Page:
A recipe that calls for wine may create doubt for home cooks who don't know the fruit of the vine all that well. Will you ruin your chicken dish if you use red when the recipe calls for white? (Perhaps, and you'll definitely turn the meat red.) And is your favorite sweet white zinfandel appropriate for shrimp scampi, too? (No.)
There are other examples that make some of us scratch our heads, or even search for another recipe:
The arroz con pollo recipe specifies "dry white wine."
Asian-inspired stewed mussels includes "fortified wine."
A favorite steak marinade is flavored with a "full-bodied red."
And a yummy-sounding red sauce recipe lists a "young, robust red" as an ingredient.
Will the bottles of merlot and pinot grigio you have on hand suffice?
Maybe, but the accompanying information should help you conquer the technique of cooking with wine, giving you the confidence to splash with abandon.
Why cook with wine?
Primarily, wine enhances the flavor and aroma of dishes. Heating it concentrates the flavor of the wine, which is why it's important to match the right one to your dish. The wine should meld with other ingredients, not stick out like a cracked cork.
Does alcohol burn off during cooking?
Yes, but it may take longer than you think. After 15 minutes of cooking, the alcohol content is still about 40 percent. There is even a little left — about 5 percent — after a stew has simmered for 3 hours. Wine, in general, is lower in alcohol than other spirits, and the amount divided by the servings won't yield much per person. However, if it's a concern, substitute unsweetened apple cider, grape juice or even broths when they are appropriate.
How to store wine
The enemy of wine is air, so the half bottle of wine that you keep by the stove, even though it's tightly stopped, is deteriorating in quality. Use a wine stopper system that sucks the air out of the bottle or drink the remainder with your meal. Some people even combine like wines (red with red, white with white), keeping the bottle full for cooking but not drinking.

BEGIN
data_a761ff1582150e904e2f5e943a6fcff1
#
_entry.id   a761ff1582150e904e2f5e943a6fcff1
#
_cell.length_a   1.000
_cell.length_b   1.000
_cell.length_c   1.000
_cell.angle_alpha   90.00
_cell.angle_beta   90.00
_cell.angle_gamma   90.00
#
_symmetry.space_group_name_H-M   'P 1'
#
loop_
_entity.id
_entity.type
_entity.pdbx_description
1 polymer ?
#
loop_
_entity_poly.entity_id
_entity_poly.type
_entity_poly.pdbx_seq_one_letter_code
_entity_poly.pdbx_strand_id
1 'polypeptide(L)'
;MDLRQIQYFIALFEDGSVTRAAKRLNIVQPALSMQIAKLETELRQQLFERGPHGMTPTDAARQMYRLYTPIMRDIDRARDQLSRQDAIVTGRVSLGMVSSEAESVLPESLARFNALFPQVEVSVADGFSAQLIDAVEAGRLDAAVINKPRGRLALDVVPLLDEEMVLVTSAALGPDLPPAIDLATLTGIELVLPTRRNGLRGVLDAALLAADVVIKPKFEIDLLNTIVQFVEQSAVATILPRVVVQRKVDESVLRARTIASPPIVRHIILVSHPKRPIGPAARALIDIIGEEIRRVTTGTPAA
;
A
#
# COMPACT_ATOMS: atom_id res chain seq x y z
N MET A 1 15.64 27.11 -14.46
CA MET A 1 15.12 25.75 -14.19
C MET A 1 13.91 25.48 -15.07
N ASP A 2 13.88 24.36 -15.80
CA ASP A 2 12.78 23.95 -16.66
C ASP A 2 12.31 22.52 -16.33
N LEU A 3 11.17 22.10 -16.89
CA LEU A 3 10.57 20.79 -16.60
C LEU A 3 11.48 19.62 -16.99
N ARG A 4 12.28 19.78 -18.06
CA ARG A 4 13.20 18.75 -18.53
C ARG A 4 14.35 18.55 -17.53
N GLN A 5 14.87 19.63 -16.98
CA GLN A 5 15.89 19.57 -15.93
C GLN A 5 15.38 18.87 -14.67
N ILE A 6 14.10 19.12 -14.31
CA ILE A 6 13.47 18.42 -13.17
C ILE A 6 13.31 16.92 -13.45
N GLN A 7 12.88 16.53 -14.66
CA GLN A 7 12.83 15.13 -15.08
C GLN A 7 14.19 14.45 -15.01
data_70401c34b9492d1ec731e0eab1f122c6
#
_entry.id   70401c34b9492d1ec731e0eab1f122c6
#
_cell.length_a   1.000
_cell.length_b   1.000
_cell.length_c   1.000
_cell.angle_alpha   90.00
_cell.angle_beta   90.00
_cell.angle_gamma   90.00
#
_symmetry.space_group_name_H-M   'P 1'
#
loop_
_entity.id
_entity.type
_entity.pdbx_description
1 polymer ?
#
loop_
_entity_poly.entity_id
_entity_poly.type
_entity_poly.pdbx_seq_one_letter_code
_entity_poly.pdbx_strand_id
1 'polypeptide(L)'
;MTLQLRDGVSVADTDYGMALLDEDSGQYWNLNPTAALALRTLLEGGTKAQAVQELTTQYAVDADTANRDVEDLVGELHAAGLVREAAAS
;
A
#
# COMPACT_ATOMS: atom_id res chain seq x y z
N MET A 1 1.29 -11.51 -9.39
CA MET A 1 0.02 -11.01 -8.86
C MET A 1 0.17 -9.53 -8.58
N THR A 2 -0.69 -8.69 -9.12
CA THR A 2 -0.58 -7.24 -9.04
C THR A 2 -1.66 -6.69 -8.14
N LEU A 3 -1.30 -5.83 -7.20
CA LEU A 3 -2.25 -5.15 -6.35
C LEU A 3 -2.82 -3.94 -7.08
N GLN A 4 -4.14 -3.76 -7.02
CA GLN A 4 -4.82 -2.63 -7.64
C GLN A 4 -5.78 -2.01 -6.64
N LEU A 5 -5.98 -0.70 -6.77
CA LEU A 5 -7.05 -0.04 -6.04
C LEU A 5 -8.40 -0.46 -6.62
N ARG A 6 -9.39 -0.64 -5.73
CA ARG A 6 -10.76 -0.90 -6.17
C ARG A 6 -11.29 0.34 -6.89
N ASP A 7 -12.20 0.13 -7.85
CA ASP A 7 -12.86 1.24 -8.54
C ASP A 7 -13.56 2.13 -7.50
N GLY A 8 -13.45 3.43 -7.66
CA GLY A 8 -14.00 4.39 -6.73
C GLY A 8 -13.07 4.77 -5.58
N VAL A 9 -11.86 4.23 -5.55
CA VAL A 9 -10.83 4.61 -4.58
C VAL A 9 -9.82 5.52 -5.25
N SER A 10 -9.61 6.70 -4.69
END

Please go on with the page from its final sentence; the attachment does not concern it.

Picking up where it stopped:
How much to pay?
"Don't cook with wine you wouldn't drink" is a well-worn kitchen saying. While it might be true, we would add don't spend $50 on a bottle of wine for cooking. There are plenty of wines for about $10 that will do. Seek them out. And if you like them for drinking, so much the better.
When to use wine
Wine enhances a dish when it is simmered for a while with other ingredients, so add it when there is still plenty of cooking time. If it's stirred in at the end of cooking, it may impart unwanted harshness, and its flavor will outshine everything else. You don't want that.
Can I use cooking wine?
Please don't. Inexpensive cooking wines have high salt content, which alters the flavor of your dish. The cook should control the saltiness. Cooking wines are stocked by the vinegars in many grocery stores, which gives you an indication of how they taste.
What if the recipe isn't clear on the kind of wine?
When a recipe lists "red" or "white" wine, use a medium-dry to dry wine. (In wine parlance, dry just means not sweet.) For red, that means a pinot noir, and for white, go for pinot grigio.
If the recipe calls for …
The wines listed are stocked mostly at big-box discount stores and some grocery store chains. Wine shops will also have a wide variety. If you can't find these exact wines, ask for help. There is a multitude of wines from other winemakers that will suffice.
If the recipe calls for a Full-bodied red wine
Reach for cabernet, Bordeaux, syrah, zinfandel
n Example: 2009 Green Bridge Zinfandel (about $10)
If the recipe calls for a Young, robust red wine
Reach for Rioja/tempranillo, Beaujolais nouveau (seasonal and best from Thanksgiving to New Year's)
n Example: Paso a Paso Tempranillo ($11 to $13)
If the recipe calls for a Medium-bodied red wine
Reach for merlot, shiraz, Chianti
n Example: Stump Jump 2008 Shiraz (about $10)
If the recipe calls for a Dry white wine
Reach for chardonnay, chenin blanc, sauvignon blanc or dry Riesling
n Example: 2010 Villa Maria Cellar Selection Marlborough Sauvignon Blanc ($8 to $10)
If the recipe calls for a Fruity white wine
Reach for gewurztraminer, Riesling or viognier
n Example: 2008 Anything Goes Riesling (about $9)
If the recipe calls for a Fortified wine
Reach for Marsala, vermouth, sherry, port or Madeira. (The recipe should give you some guidelines, since these wines are not necessarily interchangeable.)
n Example: Hidalgo Manzanilla or Osborne Amontillado sherries (about $10)
If the recipe calls for a Sparkling wine
Reach for Champagne or prosecco
n Example: La Marca Prosecco (about $15)
Information from Times files, Cooking Know-How by Bruce Weinstein and Mark Scarbrough (Wiley, 2009), webmd.com and whatscookingamerica.net was used in this report.